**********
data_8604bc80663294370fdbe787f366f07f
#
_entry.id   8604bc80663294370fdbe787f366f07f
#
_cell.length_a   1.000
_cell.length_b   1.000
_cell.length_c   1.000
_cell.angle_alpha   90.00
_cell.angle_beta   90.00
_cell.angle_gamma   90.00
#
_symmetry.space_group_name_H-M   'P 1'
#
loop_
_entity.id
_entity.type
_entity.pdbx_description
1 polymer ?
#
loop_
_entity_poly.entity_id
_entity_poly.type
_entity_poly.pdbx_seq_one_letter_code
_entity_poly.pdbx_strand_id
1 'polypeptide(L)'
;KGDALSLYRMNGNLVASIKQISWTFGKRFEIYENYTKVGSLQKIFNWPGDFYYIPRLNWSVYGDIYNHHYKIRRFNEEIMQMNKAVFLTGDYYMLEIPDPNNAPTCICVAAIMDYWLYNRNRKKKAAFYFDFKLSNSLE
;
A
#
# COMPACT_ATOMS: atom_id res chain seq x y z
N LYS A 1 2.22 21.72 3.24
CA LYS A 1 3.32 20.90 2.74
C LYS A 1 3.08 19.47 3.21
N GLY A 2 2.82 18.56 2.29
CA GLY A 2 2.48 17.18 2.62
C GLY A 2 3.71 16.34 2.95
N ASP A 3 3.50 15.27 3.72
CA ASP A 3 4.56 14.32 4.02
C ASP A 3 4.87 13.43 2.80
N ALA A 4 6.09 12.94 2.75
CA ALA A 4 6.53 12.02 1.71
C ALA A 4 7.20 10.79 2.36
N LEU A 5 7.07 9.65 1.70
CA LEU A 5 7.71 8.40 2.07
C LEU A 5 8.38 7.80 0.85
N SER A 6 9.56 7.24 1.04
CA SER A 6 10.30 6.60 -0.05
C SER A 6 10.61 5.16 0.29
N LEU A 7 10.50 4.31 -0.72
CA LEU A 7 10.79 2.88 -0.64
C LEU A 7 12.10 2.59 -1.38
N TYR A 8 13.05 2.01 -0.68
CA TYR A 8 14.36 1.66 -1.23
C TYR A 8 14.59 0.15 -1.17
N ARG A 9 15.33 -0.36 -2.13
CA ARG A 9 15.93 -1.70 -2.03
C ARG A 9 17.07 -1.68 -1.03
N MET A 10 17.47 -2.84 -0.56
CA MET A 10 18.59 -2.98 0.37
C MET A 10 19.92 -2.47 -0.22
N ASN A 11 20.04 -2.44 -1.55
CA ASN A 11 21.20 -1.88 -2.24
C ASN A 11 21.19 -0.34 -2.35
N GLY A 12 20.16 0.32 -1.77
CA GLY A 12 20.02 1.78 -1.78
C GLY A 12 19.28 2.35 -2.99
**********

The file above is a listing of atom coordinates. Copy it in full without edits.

data_8604bc80663294370fdbe787f366f07f
#
_entry.id   8604bc80663294370fdbe787f366f07f
#
_cell.length_a   1.000
_cell.length_b   1.000
_cell.length_c   1.000
_cell.angle_alpha   90.00
_cell.angle_beta   90.00
_cell.angle_gamma   90.00
#
_symmetry.space_group_name_H-M   'P 1'
#
loop_
_entity.id
_entity.type
_entity.pdbx_description
1 polymer ?
#
loop_
_entity_poly.entity_id
_entity_poly.type
_entity_poly.pdbx_seq_one_letter_code
_entity_poly.pdbx_strand_id
1 'polypeptide(L)'
;KGDALSLYRMNGNLVASIKQISWTFGKRFEIYENYTKVGSLQKIFNWPGDFYYIPRLNWSVYGDIYNHHYKIRRFNEEIMQMNKAVFLTGDYYMLEIPDPNNAPTCICVAAIMDYWLYNRNRKKKAAFYFDFKLSNSLE
;
A
#
# COMPACT_ATOMS: atom_id res chain seq x y z
N LYS A 1 2.22 21.72 3.24
CA LYS A 1 3.32 20.90 2.74
C LYS A 1 3.08 19.47 3.21
N GLY A 2 2.82 18.56 2.29
CA GLY A 2 2.48 17.18 2.62
C GLY A 2 3.71 16.34 2.95
N ASP A 3 3.50 15.27 3.72
CA ASP A 3 4.56 14.32 4.02
C ASP A 3 4.87 13.43 2.80
N ALA A 4 6.09 12.94 2.75
CA ALA A 4 6.53 12.02 1.71
C ALA A 4 7.20 10.79 2.36
N LEU A 5 7.07 9.65 1.70
CA LEU A 5 7.71 8.40 2.07
C LEU A 5 8.38 7.80 0.85
N SER A 6 9.56 7.24 1.04
CA SER A 6 10.30 6.60 -0.05
C SER A 6 10.61 5.16 0.29
N LEU A 7 10.50 4.31 -0.72
CA LEU A 7 10.79 2.88 -0.64
C LEU A 7 12.10 2.59 -1.38
N TYR A 8 13.05 2.01 -0.68
CA TYR A 8 14.36 1.66 -1.23
C TYR A 8 14.59 0.15 -1.17
N ARG A 9 15.33 -0.36 -2.13
CA ARG A 9 15.93 -1.70 -2.03
C ARG A 9 17.07 -1.68 -1.03
N MET A 10 17.47 -2.84 -0.56
CA MET A 10 18.59 -2.98 0.37
C MET A 10 19.92 -2.47 -0.22
N ASN A 11 20.04 -2.44 -1.55
CA ASN A 11 21.20 -1.88 -2.24
C ASN A 11 21.19 -0.34 -2.35
N GLY A 12 20.16 0.32 -1.77
CA GLY A 12 20.02 1.78 -1.78
C GLY A 12 19.28 2.35 -2.99